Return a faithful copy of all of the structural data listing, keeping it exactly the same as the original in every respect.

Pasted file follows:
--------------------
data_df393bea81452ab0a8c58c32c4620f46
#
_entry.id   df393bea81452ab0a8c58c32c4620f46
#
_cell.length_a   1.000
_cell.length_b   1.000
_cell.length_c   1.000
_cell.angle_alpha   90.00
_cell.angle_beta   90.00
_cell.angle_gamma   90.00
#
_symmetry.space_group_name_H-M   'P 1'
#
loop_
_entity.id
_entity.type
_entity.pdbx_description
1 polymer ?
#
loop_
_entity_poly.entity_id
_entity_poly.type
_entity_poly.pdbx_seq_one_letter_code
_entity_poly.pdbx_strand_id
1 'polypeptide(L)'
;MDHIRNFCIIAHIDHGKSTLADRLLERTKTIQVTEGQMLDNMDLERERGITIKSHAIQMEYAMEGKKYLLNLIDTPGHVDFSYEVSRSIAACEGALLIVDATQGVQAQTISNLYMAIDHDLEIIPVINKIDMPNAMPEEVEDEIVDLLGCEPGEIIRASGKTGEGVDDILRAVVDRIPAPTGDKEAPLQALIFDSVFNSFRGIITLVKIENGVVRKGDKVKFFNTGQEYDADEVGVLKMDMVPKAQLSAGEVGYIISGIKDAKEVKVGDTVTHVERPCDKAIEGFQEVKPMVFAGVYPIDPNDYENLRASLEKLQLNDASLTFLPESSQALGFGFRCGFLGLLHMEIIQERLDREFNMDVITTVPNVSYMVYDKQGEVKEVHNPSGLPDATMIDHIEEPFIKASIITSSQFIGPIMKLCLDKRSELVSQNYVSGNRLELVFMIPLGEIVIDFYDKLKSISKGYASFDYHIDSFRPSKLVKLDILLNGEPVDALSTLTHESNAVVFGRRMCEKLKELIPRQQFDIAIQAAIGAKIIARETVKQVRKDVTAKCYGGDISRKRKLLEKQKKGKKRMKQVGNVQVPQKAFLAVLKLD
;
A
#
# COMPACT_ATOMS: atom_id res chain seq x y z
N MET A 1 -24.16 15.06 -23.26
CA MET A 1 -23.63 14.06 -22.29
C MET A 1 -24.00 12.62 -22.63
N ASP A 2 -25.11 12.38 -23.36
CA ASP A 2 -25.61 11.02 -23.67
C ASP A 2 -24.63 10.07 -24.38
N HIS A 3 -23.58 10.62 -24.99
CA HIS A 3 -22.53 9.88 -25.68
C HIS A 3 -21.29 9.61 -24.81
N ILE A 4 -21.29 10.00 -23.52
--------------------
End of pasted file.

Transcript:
data_df393bea81452ab0a8c58c32c4620f46
#
_entry.id   df393bea81452ab0a8c58c32c4620f46
#
_cell.length_a   1.000
_cell.length_b   1.000
_cell.length_c   1.000
_cell.angle_alpha   90.00
_cell.angle_beta   90.00
_cell.angle_gamma   90.00
#
_symmetry.space_group_name_H-M   'P 1'
#
loop_
_entity.id
_entity.type
_entity.pdbx_description
1 polymer ?
#
loop_
_entity_poly.entity_id
_entity_poly.type
_entity_poly.pdbx_seq_one_letter_code
_entity_poly.pdbx_strand_id
1 'polypeptide(L)'
;MDHIRNFCIIAHIDHGKSTLADRLLERTKTIQVTEGQMLDNMDLERERGITIKSHAIQMEYAMEGKKYLLNLIDTPGHVDFSYEVSRSIAACEGALLIVDATQGVQAQTISNLYMAIDHDLEIIPVINKIDMPNAMPEEVEDEIVDLLGCEPGEIIRASGKTGEGVDDILRAVVDRIPAPTGDKEAPLQALIFDSVFNSFRGIITLVKIENGVVRKGDKVKFFNTGQEYDADEVGVLKMDMVPKAQLSAGEVGYIISGIKDAKEVKVGDTVTHVERPCDKAIEGFQEVKPMVFAGVYPIDPNDYENLRASLEKLQLNDASLTFLPESSQALGFGFRCGFLGLLHMEIIQERLDREFNMDVITTVPNVSYMVYDKQGEVKEVHNPSGLPDATMIDHIEEPFIKASIITSSQFIGPIMKLCLDKRSELVSQNYVSGNRLELVFMIPLGEIVIDFYDKLKSISKGYASFDYHIDSFRPSKLVKLDILLNGEPVDALSTLTHESNAVVFGRRMCEKLKELIPRQQFDIAIQAAIGAKIIARETVKQVRKDVTAKCYGGDISRKRKLLEKQKKGKKRMKQVGNVQVPQKAFLAVLKLD
;
A
#
# COMPACT_ATOMS: atom_id res chain seq x y z
N MET A 1 -24.16 15.06 -23.26
CA MET A 1 -23.63 14.06 -22.29
C MET A 1 -24.00 12.62 -22.63
N ASP A 2 -25.11 12.38 -23.36
CA ASP A 2 -25.61 11.02 -23.67
C ASP A 2 -24.63 10.07 -24.38
N HIS A 3 -23.58 10.62 -24.99
CA HIS A 3 -22.53 9.88 -25.68
C HIS A 3 -21.29 9.61 -24.81
N ILE A 4 -21.29 10.00 -23.52